On another hackerspace mailing list a discussion of hotwiring has recently come up. The thread had a lot of interest especially from people who are also interested in lock picking. Makes sense. There was some discussion of older vehicles and several ways to bypass the ignition but also some really interesting conversations on newer systems. Such as chipkeys and immobilizers. Apparently some Chrysler vehicles use thre components that are mutually authenticated using crypto and any change to any component requires a 4 digit PIN that is tied to the vehicles VIN. WIth the PIN you can use a device called a DRB II that connects to the ODBII port and it costs around 7 grand for the tool.
Apparently after 10 failed attempts with a bad key the SKIM will invalidate the Engine Control Unit (ECU) and that unit may need to be replaced at that time. But this invalidation apparently only applies to the DRB-II Chrysler vehicles and the DRB-II models with SKIM (Cherokee, Wrangler, Grand Cherokee) don’t actually invalidate the ECU. Also if you have a physical key apparently you can ‘authorize’ a key as well.
I’m very fascinated by this discussion and would love for some of our more automotive members to pitch into a discussion at the Hive about this (or on the mailing list). I would even like to see the thought process laid out for research. Say I own vehicle X and I want to know ways to hotwire and difficulty of doing so, where would I begin my research? Anybody have an older car and they are willing to demonstrate hotwiring?
i'd be willing to donate my car to science; but i hate working on my
car during the winter so the only condition attached is that it's warm
out when we mess with it :]
As someone who has been in the car audio business for a while, installing remote starts is basically by passing everything to trick the car into starting… I’m in for whatever you want to do.
This kind of shit is relatively common. Since the late 90s-early 00s
electronic keys have become commonplace. Generally, they're not
ridiculously secure but there is no standard for this so it varies
from manufacturer to manufacturer. The earliest implementations
(read: early 90s) used standalone modules where most engine computers
made after 2000 have the functionality built in to the core operating
system. Some of the really new stuff has gone back to the two module
approach with the body control module dealing with
key/ignition/immobilizer functions and communicating over CAN bus with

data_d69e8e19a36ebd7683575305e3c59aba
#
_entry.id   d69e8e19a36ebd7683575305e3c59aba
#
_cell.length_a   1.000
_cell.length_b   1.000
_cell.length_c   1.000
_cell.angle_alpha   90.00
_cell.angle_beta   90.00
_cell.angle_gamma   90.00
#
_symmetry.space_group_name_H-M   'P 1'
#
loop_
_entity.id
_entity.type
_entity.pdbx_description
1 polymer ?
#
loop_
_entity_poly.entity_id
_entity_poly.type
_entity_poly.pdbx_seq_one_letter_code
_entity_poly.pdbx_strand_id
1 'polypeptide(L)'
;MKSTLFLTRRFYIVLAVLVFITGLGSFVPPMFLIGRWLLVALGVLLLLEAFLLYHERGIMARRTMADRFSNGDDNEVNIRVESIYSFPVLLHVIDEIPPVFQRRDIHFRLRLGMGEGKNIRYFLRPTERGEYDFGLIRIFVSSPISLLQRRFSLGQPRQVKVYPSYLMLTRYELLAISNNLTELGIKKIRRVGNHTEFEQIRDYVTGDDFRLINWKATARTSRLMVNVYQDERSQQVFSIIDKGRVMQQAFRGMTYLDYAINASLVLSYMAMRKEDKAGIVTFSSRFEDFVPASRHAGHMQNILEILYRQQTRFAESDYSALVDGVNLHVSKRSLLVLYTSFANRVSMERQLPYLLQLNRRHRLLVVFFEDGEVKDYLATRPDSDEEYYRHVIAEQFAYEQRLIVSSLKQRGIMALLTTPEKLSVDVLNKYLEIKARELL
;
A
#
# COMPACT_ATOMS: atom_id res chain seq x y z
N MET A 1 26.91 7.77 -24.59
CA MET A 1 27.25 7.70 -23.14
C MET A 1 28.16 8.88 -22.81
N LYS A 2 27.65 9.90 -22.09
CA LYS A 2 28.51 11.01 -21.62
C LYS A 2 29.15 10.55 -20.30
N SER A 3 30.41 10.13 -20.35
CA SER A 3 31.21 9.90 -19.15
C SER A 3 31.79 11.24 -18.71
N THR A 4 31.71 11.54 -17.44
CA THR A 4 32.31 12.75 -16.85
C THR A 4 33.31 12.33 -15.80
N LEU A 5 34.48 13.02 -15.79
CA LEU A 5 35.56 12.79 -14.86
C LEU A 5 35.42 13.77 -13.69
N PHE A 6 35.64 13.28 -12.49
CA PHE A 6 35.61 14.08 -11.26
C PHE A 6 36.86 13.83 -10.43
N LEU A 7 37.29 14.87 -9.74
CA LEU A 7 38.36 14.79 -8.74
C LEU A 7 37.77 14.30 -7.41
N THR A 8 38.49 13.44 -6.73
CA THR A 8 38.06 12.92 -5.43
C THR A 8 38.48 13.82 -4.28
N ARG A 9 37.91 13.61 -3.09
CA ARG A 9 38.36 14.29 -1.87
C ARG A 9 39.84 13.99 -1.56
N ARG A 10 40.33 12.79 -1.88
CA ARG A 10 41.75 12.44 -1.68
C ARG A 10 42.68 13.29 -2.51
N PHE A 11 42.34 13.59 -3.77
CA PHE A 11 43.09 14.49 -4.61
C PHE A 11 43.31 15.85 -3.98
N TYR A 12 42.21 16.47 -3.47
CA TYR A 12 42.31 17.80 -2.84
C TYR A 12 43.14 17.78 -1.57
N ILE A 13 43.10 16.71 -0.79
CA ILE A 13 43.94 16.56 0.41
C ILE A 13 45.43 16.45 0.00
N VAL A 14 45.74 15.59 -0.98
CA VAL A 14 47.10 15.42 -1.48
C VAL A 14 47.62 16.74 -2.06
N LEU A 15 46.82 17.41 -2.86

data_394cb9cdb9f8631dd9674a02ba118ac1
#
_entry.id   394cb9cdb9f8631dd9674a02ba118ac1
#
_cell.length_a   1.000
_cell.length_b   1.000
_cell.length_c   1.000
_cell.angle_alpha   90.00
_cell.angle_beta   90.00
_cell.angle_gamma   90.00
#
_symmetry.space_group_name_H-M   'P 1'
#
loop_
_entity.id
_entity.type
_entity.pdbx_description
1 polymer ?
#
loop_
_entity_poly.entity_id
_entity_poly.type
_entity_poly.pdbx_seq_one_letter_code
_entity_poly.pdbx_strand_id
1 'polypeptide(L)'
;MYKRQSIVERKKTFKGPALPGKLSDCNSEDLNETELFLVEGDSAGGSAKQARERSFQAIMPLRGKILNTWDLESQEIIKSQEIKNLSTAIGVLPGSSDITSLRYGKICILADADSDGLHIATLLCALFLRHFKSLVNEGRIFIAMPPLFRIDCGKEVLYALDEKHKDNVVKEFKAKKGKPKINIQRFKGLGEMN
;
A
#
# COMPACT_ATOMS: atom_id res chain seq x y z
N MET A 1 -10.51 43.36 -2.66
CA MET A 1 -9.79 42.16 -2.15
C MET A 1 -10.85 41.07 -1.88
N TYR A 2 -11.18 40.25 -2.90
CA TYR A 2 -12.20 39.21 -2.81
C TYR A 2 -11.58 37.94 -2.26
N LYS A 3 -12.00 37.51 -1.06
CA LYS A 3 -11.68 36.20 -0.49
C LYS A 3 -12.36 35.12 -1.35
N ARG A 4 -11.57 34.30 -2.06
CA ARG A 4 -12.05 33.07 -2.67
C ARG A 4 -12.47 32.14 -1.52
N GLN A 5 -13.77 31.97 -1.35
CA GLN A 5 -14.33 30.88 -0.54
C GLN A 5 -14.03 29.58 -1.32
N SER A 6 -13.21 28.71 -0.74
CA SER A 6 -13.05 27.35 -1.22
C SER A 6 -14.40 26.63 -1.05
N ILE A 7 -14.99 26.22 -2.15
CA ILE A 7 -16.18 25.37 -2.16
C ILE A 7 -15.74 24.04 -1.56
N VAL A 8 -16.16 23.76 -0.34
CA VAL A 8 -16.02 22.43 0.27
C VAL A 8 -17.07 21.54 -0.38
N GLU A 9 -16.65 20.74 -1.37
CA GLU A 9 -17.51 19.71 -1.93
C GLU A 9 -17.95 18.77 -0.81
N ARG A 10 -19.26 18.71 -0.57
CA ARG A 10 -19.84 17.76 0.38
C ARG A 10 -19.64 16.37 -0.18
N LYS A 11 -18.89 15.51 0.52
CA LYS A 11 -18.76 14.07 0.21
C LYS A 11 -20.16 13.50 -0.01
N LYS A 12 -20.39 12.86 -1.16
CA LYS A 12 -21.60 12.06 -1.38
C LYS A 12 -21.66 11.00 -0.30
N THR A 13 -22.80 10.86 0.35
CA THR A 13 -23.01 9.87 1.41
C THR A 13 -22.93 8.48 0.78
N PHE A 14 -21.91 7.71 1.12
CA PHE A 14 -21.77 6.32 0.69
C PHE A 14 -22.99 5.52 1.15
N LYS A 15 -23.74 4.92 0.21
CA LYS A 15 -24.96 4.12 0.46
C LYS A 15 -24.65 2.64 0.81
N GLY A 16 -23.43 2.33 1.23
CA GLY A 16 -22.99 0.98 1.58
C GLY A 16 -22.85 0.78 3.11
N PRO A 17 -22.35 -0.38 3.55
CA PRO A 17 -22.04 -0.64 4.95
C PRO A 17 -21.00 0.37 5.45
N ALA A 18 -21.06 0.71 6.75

other modules (typically Engine Control Module and Transmission
Control Module). Typically, the transponder and antenna responsible
for receiving radio signals from the key is always mounted externally.
I've heard rumors that zigbee and RFID are used in some
implementations, but as I said there is no standard.
In many of the early PATS system, the "key" is stored in a serial
EEPROM, 93C46 or similar. In later ECUs, it's moved into the main ECU
Things to search for for more information:
Ford: PATS (has about a bazillion different versions, first started
~1994 with the Lincoln Mk VIII)
GM: VATS (has about a bazillion different versions, first started
~1996 with Corvette)
Honda: Immobilizer. (First started ~1998 with integra/TL/CL)
Nissan - anti-theft system. First started ?
Mitsufeces - present in Evo8 and later vehicles.
Subaru - present in 1998+ vehicles for sure.
Nissan, Mitsufeces and Subaru are all licensing their engine control
stuff from Denso. Their implementations are all at least somewhat
similar. It uses 16 bit keys, beyond that can't tell you much.
I think I could probably grab an "old school" (~1995) steering column
with key, etc. from a car that was parted out if you wanted to play
with. No immobilizer on this platform, but all the mechanicals are
fundamentally similar to newer stuff - column lock, tumbler, ignition
You can hotwire my integra (1995) in about a minute. Disengaging the
steering column lock cannot be done quickly unless you are very
destructive. At least not as far as I can tell.
You would be correct, starting is easy, making the steering lock disengage is a whole other problem